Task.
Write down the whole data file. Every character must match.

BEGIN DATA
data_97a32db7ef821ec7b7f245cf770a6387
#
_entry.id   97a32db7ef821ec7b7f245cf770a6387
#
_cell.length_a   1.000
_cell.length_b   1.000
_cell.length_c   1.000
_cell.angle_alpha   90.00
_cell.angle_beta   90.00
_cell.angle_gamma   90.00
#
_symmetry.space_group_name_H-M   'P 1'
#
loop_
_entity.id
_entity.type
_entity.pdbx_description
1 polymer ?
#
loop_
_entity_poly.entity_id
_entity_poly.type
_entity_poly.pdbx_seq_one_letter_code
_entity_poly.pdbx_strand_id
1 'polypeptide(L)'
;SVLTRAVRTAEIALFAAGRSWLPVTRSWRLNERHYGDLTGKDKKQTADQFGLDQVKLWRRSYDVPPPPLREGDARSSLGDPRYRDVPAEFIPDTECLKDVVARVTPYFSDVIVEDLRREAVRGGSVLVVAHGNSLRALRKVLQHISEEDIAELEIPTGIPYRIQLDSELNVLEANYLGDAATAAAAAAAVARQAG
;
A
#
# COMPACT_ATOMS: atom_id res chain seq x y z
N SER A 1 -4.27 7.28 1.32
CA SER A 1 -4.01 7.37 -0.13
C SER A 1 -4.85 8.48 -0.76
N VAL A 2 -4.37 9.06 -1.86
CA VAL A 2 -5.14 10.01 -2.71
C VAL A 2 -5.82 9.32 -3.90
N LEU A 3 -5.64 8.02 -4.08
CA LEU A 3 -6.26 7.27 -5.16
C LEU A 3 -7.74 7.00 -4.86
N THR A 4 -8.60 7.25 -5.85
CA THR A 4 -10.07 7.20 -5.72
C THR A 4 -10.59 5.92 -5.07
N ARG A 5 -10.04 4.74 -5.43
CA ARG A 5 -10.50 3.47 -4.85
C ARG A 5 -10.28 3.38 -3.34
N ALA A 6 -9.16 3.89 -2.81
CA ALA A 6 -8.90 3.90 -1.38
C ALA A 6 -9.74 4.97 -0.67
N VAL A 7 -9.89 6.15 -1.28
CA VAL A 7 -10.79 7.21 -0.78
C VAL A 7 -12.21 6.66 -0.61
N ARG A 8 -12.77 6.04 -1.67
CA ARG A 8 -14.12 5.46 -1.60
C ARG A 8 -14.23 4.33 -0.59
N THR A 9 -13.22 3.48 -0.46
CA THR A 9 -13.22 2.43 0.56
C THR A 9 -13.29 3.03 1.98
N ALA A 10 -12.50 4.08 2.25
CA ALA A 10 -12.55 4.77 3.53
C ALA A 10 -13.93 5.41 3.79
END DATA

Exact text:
data_97a32db7ef821ec7b7f245cf770a6387
#
_entry.id   97a32db7ef821ec7b7f245cf770a6387
#
_cell.length_a   1.000
_cell.length_b   1.000
_cell.length_c   1.000
_cell.angle_alpha   90.00
_cell.angle_beta   90.00
_cell.angle_gamma   90.00
#
_symmetry.space_group_name_H-M   'P 1'
#
loop_
_entity.id
_entity.type
_entity.pdbx_description
1 polymer ?
#
loop_
_entity_poly.entity_id
_entity_poly.type
_entity_poly.pdbx_seq_one_letter_code
_entity_poly.pdbx_strand_id
1 'polypeptide(L)'
;SVLTRAVRTAEIALFAAGRSWLPVTRSWRLNERHYGDLTGKDKKQTADQFGLDQVKLWRRSYDVPPPPLREGDARSSLGDPRYRDVPAEFIPDTECLKDVVARVTPYFSDVIVEDLRREAVRGGSVLVVAHGNSLRALRKVLQHISEEDIAELEIPTGIPYRIQLDSELNVLEANYLGDAATAAAAAAAVARQAG
;
A
#
# COMPACT_ATOMS: atom_id res chain seq x y z
N SER A 1 -4.27 7.28 1.32
CA SER A 1 -4.01 7.37 -0.13
C SER A 1 -4.85 8.48 -0.76
N VAL A 2 -4.37 9.06 -1.86
CA VAL A 2 -5.14 10.01 -2.71
C VAL A 2 -5.82 9.32 -3.90
N LEU A 3 -5.64 8.02 -4.08
CA LEU A 3 -6.26 7.27 -5.16
C LEU A 3 -7.74 7.00 -4.86
N THR A 4 -8.60 7.25 -5.85
CA THR A 4 -10.07 7.20 -5.72
C THR A 4 -10.59 5.92 -5.07
N ARG A 5 -10.04 4.74 -5.43
CA ARG A 5 -10.50 3.47 -4.85
C ARG A 5 -10.28 3.38 -3.34
N ALA A 6 -9.16 3.89 -2.81
CA ALA A 6 -8.90 3.90 -1.38
C ALA A 6 -9.74 4.97 -0.67
N VAL A 7 -9.89 6.15 -1.28
CA VAL A 7 -10.79 7.21 -0.78
C VAL A 7 -12.21 6.66 -0.61
N ARG A 8 -12.77 6.04 -1.67
CA ARG A 8 -14.12 5.46 -1.60
C ARG A 8 -14.23 4.33 -0.59
N THR A 9 -13.22 3.48 -0.46
CA THR A 9 -13.22 2.43 0.56
C THR A 9 -13.29 3.03 1.98
N ALA A 10 -12.50 4.08 2.25
CA ALA A 10 -12.55 4.77 3.53
C ALA A 10 -13.93 5.41 3.79